This past Monday, the Kansas Legislature convened the 2006 legislative session. Education funding will be at the forefront of this year’s legislative agenda. However, health care, health insurance, and prescription drug costs remain the number one issues. The next few weeks will be particularly interesting as bills are introduced and committees begin their work. I have already prefiled a eminent domain bill and will be following up with others, addressing such topics as 1) affordability of health care insurance for small business employees and 2) property tax relief for seniors on limited incomes.
Complete daily calendars are available at www.kslegislature.org along with other information on the legislature. As always, I appreciate your input on the many issues facing our state. Please feel free to contact me if you have any questions or need assistance!!
GOVERNOR’S STATE OF THE STATE ADDRESS
Governor Sebelius rolled out several proposals during the State of the State speech, and talked at length of Kansas’ financial turnaround. She called for doubling prison time for child sex offenders and introduced former Kansas State University football coach Bill Snyder to head a new program to mentor children. The Governor also spoke of giving parents access to tools to block inappropriate web sites, guides showing which TV shows and movies are family-friendly, and limits on access to violent video games.
The Governor spent some time in her speech talking about where the state has moved during her first term as Governor. She said her administration helped stabilize state government finances through cuts and efficiencies and without a tax increase. She did not mention that she proposed a tax increase in 2004 for schools that was rejected by the Legislature.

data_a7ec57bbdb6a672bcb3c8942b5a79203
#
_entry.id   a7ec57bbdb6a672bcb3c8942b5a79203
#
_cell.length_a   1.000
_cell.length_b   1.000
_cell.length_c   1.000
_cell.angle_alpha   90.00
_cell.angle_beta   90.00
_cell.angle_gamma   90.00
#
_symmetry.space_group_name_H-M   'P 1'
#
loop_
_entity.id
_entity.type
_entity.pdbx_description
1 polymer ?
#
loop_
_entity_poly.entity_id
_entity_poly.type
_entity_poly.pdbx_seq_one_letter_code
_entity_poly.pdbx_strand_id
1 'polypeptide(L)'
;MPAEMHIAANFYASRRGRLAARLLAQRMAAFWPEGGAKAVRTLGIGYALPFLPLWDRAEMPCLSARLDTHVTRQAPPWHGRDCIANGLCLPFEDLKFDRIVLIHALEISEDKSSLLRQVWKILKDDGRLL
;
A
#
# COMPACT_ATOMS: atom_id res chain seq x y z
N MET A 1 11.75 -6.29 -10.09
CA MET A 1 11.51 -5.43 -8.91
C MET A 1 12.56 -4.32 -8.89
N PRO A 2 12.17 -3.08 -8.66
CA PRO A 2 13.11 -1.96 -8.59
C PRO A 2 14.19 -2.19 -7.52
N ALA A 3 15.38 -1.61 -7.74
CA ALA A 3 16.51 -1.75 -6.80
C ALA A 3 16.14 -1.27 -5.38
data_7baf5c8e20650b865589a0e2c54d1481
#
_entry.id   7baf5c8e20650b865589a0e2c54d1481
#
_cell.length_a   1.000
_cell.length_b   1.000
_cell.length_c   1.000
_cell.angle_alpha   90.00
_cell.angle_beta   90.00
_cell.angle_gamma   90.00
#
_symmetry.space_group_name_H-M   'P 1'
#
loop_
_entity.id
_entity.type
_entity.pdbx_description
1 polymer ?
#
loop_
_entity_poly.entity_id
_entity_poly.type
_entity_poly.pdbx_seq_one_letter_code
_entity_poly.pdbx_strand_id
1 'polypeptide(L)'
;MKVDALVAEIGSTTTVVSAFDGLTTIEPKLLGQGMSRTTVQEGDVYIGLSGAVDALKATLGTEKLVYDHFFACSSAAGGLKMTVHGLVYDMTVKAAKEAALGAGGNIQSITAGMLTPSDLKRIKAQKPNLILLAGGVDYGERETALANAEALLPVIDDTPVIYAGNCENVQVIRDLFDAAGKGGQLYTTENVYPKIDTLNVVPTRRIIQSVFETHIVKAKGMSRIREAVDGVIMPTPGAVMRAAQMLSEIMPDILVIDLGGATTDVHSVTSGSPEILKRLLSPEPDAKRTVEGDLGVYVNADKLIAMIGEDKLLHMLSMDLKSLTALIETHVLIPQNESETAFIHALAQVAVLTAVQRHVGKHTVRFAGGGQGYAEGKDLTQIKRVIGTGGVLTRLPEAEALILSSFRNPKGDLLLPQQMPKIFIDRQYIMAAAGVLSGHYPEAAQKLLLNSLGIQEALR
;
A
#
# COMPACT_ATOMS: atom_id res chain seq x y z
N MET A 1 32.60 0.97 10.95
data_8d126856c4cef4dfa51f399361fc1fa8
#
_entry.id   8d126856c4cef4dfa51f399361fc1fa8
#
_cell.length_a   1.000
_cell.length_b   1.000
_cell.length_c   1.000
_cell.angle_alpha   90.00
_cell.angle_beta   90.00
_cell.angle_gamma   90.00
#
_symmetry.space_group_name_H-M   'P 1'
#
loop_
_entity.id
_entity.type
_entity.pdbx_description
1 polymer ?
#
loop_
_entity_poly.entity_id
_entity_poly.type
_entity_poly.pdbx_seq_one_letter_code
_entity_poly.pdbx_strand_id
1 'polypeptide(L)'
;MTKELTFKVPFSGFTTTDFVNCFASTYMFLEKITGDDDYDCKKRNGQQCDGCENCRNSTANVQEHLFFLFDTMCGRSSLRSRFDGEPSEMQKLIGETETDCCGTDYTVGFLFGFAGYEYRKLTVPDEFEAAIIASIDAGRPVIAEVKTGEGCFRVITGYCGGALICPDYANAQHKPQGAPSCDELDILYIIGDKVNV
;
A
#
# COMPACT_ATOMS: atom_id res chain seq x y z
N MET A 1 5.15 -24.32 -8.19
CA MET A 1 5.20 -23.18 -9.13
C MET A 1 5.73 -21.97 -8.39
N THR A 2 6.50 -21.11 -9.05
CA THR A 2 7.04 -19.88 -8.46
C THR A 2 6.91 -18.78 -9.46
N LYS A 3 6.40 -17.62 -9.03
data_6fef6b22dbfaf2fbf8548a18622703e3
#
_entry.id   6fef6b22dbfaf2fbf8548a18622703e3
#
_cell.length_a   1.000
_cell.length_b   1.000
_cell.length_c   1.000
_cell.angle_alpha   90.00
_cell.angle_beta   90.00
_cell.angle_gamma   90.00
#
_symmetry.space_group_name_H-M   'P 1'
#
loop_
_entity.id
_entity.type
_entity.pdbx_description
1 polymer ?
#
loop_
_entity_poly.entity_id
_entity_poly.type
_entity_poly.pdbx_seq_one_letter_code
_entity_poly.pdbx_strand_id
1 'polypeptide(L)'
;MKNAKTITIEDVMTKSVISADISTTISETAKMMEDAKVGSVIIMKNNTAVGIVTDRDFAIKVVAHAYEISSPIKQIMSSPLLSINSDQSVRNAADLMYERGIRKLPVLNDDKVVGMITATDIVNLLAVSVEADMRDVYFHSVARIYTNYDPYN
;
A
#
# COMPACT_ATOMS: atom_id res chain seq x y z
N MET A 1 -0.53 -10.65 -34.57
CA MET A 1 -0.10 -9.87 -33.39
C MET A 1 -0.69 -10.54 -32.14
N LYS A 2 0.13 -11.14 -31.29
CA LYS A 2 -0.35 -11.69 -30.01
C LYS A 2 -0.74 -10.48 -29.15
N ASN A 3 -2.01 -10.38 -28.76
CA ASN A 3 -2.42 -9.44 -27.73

Although her State of the State was somewhat upstaged earlier in the day with a legislative study that said the state should increase school funding, the Governor pledged to work in a bipartisan manner with legislators to meet the challenge. Sebelius’ proposals at a glance:
Taxes – Elimination of the property tax on new business machinery and equipment purchased after Jan. 1, 2007.
Education – A multi-year funding plan with audits of schools to ensure accountability.
Role models – Launching “Kansas Mentors” to be headed by former Kansas State University football coach Bill Snyder who will recruit volunteer mentors for children.
Health coverage – Spending $3.5 million to provide health coverage for children from birth to 5-years-old who currently are uninsured. This will cover an estimated 15,000 children.
Sex offenders – Double prison sentences for child sex offenders and require them to wear electronic tracking devices once released from prison for the rest of their lives. This will place roughly 225 sex offenders under lifetime surveillance.
Military – Add a new tax check-off that will allow Kansans make a donation on their tax form for support services for Kansas military families.
The Governor did not offer any specific recommendations for K-12 education funding as the Legislative Post Audit education cost study was released earlier that day.